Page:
On Monday evening, Nov. 7, I prepared a post for LinkedIn. I wrote it in the spirit of my looming 65th birthday. The post started off with the first line of the amazing Tower of Song, Leonard Cohen’s masterpiece that was released in 1988.
‘All my friends are gone and my hair is gray’…
As scheduled, my post went live on Linkedin on Tuesday morning at 6:00. At 7:00, I woke up, and, as always, checked my e-mails first thing in the morning.
I was numbed. My friend Jim Prevor (Jimbo, as I lovingly called him) had died while I was sleeping.
I looked in the mirror. Indeed, my hair was gray and my friend was gone. I ached.
Jim was more than a friend. He was my muse and my mentor. Most of all, in terms of sustainability, he was my anchor in stormy waters. Whenever I became despondent because the “world out there” was not paying enough attention to sustainability, Jim edged me on. “Just follow your heart,” he would say, “and at some stage, the corporates will follow you.”
You see, Jim supported me in my belief that to become involved in sustainability does not require special knowledge of the theories of CSR, emissions, or scientific-based evidence. Jim firmly believed that to be successful in sustainability required — more than anything else — the ability to connect people. And that is the one thing that Jim Prevor did so exceptionally well. He was the ultimate ‘connector.’
Jim believed in me. He took me by the hand and connected me to good people all over the world, not once wavering in his belief that, in the end, goodness will prosper and conquer.
When we met for the first time, I blurted out my story to him about wanting to make the world a better place. Jim looked at me bemusedly and said, “You will then need some good people who believe in you.”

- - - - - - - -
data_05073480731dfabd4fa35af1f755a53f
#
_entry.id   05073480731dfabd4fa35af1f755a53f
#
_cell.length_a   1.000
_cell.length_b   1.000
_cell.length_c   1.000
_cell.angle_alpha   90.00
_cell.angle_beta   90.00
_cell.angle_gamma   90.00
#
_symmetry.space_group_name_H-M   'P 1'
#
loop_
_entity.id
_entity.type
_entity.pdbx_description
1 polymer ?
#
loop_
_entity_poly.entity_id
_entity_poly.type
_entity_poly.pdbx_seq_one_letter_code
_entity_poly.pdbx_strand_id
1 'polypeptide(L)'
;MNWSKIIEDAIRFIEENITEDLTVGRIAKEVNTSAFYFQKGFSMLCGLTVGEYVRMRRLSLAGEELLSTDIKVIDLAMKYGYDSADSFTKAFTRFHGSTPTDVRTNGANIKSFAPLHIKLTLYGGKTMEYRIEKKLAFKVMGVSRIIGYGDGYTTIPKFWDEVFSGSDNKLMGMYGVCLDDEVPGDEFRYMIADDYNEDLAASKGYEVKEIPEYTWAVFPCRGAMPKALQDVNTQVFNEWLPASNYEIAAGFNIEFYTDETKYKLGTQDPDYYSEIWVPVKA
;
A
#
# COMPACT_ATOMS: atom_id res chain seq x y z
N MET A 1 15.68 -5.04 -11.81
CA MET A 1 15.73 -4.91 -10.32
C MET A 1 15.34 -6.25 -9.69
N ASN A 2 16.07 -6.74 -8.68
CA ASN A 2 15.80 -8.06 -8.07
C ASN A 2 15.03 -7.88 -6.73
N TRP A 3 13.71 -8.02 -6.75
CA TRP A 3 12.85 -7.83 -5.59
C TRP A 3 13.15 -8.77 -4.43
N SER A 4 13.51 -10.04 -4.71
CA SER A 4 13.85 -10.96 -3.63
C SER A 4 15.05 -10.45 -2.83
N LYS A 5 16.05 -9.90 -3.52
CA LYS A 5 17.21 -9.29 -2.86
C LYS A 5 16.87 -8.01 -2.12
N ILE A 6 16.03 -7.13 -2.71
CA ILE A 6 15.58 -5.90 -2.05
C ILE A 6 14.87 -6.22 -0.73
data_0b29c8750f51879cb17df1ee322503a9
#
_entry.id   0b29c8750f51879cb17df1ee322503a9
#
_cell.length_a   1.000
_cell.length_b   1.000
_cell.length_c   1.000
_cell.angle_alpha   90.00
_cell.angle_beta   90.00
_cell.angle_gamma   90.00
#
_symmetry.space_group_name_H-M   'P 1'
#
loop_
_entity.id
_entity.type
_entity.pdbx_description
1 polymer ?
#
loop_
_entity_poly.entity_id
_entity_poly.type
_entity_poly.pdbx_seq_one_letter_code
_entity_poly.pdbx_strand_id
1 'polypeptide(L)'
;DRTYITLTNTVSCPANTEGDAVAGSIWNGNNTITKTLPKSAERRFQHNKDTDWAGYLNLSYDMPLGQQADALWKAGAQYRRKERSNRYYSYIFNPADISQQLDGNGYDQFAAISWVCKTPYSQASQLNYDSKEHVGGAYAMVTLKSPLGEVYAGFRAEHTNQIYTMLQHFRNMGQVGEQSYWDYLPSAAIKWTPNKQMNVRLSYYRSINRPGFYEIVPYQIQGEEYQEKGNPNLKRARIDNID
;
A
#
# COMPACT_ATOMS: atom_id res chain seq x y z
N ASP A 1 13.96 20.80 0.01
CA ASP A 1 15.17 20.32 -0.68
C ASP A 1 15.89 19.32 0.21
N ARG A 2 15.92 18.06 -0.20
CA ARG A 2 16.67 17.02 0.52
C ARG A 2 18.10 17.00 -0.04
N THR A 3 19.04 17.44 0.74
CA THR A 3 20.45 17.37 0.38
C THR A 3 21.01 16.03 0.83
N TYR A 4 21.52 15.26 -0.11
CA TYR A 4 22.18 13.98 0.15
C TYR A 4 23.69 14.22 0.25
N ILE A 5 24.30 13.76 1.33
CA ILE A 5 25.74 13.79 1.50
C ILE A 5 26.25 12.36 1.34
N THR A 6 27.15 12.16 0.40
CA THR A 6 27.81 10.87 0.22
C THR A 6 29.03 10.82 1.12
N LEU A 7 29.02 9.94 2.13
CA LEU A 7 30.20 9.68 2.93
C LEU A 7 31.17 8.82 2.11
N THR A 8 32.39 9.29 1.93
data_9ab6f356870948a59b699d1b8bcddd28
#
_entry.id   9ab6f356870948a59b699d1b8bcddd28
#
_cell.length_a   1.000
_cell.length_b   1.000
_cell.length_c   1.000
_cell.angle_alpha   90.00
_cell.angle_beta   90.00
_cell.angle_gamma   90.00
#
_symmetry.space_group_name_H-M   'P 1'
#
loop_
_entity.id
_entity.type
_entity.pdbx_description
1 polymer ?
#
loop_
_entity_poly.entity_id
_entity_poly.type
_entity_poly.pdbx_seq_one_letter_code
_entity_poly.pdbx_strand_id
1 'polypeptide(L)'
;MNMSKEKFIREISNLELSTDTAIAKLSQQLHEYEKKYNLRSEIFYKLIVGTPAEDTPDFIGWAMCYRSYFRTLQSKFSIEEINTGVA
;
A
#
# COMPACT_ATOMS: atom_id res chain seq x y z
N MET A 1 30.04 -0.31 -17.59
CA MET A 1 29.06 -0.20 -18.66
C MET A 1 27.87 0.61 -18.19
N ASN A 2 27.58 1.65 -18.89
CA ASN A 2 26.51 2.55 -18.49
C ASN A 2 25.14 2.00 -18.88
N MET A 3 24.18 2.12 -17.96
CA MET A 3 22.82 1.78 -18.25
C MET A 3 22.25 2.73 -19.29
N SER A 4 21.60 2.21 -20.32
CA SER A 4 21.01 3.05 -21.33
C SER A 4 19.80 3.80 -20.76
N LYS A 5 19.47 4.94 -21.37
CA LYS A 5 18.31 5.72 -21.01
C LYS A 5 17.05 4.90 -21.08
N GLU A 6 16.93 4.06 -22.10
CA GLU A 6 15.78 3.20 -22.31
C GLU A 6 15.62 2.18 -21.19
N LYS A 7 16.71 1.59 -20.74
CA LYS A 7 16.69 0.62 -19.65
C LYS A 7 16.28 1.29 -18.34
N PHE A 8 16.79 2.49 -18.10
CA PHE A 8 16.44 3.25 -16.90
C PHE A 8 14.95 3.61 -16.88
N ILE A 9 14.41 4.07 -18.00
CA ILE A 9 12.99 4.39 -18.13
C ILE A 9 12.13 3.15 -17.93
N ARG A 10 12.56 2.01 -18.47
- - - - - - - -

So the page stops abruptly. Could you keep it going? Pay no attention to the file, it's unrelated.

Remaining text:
Subsequently, Jim believed in me. He took me by the hand and connected me to good people all over the world, not once wavering in his belief that, in the end, goodness will prosper and conquer.
Fact: Jim was a good person. He firmly believed — first and foremost — sustainability requires solid partnerships and collaborations between people with good intentions. He once said to me that one just needs to create a group of ‘believers’ who can — and want to — work together to make the world a better place.
And so Jim connected me to industry stalwarts all over the world. He humorously introduced me as “the South African who talks until you tell him to stop.” He gave me a podium in New York, London and Amsterdam. He always introduced me as “one of my best friends.” He made me believe in myself, and that is a legacy for which I will remain indebted to him forever.
But there is one more thing for which I will be forever grateful to Jim. Right from our first interaction, I was incredibly jealous of his eloquence. He could express complex thoughts in a manner that I could understand, both verbally and in writing. During a long dinner in Boca Raton, I once said to him I wanted to write like him. Typically Jim, he said, “Well, then you better start writing.” And I did.
Thirty-two columns in PRODUCE BUSINESS later, whenever I lack inspiration, I still remember Jim’s words: “Well, you better start writing.” Because Jim understood like no other that writing is not only a calling, it is also a job. Even this evening, as I sat down to try and write this piece, I can almost hear him saying: “You want to be a writer? Well, then start writing!”
My dear friend, without you In my life, I would still be a fresh produce cowboy talking non-stop and hoping something will stick. You formed this gray-haired, old guy in more ways than one. You gave me a voice, and a podium for sustainability. You gave me your wings of goodness.
Love you forever.
To Debbie, William and Matthew, Barry, as well as Ken and the entire team at Phoenix: Thank you for sharing this icon, this darling of a person with me. I am eternally grateful.